The Following is a guest column by Glenn Oppel, Policy Director of the Montana Policy Institute:

Helena - As the Great Recession persists, unemployment remains a key concern in Montana and the nation as a whole.

Although the jobs situation in Montana is somewhat better than the national average, the unemployment rate for working-age teens (16-19) is historically very high. Moreover, fewer and fewer teens are actually entering the workforce. We've found that one reason teens are not finding employment is that they're being priced out of the labor market.

From 2006 to 2011, the teenage unemployment rate almost doubled from 10.2 percent to 19.4 percent. Meanwhile, the average hours worked per week for Montana teens fell from 12.1 to 8 hours - a decrease of 34 percent. The percentage of Montana teenagers who had a job declined from 48.2 percent in 2006 to 36.6 percent in 2011. Teen employment share in all industries dropped from 6.3 percent to 4.2 percent.

It may ruffle some feathers to say it, but one of the key factors contributing to teen unemployment here is a 43 percent increase in the state minimum wage from $5.15 in 2005 to $7.35 in 2011. While accounting for the effects of the recession, analysts at the Employment Policy Institute recently calculated that minimum wage increases over that period alone caused the loss of 1,178 jobs for Montana teens. With more economic woes and more minimum wage increases on the horizon, teens should not expect their job prospects to improve in the foreseeable future.

What proponents of perpetual minimum wage increases overlook in their zeal to ostensibly help the least fortunate among us is that disregarding market forces can often lead to unintended consequences. Minimum wage proponents completely ignore the forces of supply and demand. Labor is just like any commodity in that when you increase its price, consumers will demand less of it. Why would policymakers want to decrease the demand for labor when people are most in need of jobs?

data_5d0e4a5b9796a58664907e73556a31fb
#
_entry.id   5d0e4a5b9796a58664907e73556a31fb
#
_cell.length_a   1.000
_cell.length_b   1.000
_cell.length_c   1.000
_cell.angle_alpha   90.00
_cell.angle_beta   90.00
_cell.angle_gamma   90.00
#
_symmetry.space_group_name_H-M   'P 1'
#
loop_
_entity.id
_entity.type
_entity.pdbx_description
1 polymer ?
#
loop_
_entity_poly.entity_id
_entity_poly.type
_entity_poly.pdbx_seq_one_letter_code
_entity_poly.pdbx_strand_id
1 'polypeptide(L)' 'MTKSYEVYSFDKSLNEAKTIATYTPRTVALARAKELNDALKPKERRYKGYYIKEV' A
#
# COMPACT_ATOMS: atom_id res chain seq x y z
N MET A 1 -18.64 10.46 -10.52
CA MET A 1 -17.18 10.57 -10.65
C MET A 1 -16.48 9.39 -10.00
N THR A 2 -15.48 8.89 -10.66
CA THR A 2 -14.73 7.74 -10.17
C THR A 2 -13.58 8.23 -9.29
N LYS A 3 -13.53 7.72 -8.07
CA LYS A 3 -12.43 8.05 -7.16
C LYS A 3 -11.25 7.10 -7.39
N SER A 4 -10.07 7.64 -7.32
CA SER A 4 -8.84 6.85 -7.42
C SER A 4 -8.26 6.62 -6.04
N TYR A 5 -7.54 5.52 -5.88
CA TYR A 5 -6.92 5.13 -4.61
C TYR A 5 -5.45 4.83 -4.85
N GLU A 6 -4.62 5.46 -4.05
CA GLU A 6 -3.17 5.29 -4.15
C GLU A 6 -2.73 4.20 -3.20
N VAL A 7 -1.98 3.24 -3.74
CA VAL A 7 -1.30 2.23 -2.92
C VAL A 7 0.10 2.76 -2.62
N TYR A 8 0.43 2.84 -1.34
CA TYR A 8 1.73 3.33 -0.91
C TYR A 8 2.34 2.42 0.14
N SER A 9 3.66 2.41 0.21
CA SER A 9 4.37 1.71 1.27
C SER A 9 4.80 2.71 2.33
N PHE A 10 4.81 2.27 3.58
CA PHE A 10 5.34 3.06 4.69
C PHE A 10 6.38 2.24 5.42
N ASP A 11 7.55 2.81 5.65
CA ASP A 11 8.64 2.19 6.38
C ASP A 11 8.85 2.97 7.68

Employers generally react in predictable (and rational) ways when faced with annual increases in the minimum wage. Their initial response is to compare the increased labor costs to the value of labor productivity. If the productivity of a particular worker is $6.50 per hour but the federal or state government forces an employer to pay $7.65 per hour, it stands to reason that that worker is going to lose their job. In a recession when profit margins are shrinking and cost-cutting measures become more necessary, perpetual minimum wage increases only exacerbate job losses for unskilled workers.

In industries where consumers are less sensitive to price, businesses may raise their prices to keep up with rising labor costs. Doing so may enable employers to maintain hiring levels, but continuing upward pressure on prices due to artificially rising labor costs will eventually drive customers away and present employers with a double whammy during a recessionary period - rising production costs and slacking consumer demand.

The growing ranks of unemployed working-age teens suffer more than just the lack of a paycheck. Teens acquire skills in early employment that make them more marketable to future employers. Research shows that high school seniors that worked part-time earn more later in life than their counterparts who did not hold a job. Other research has found that even a six-month spell of unemployment for teens can have a lasting impact on earnings and employability.

Our legislature has options to take small steps toward improving employment prospects for unskilled and low-skilled workers such as teens. They can start by repealing the state minimum wage law. That would slightly ameliorate unemployment by taking our minimum wage down to the federal rate of $7.25, 55 cents less than the likely state minimum wage of $7.80 starting in 2013. Outside of outright repeal, eliminating the inflationary index that mandates annual increases even during times of high unemployment would at least limit future damage.

Ultimately, however, the ball is in Congress's court. Drastically reducing or even repealing the minimum wage entirely could translate into hundreds of thousands of jobs for unskilled and low-skilled workers - the same workers that are putting pressure on the public purse by receiving unemployment insurance or public assistance. Either change could even attract a good portion of those coveted manufacturing jobs shipped overseas because of our nation's comparatively high labor costs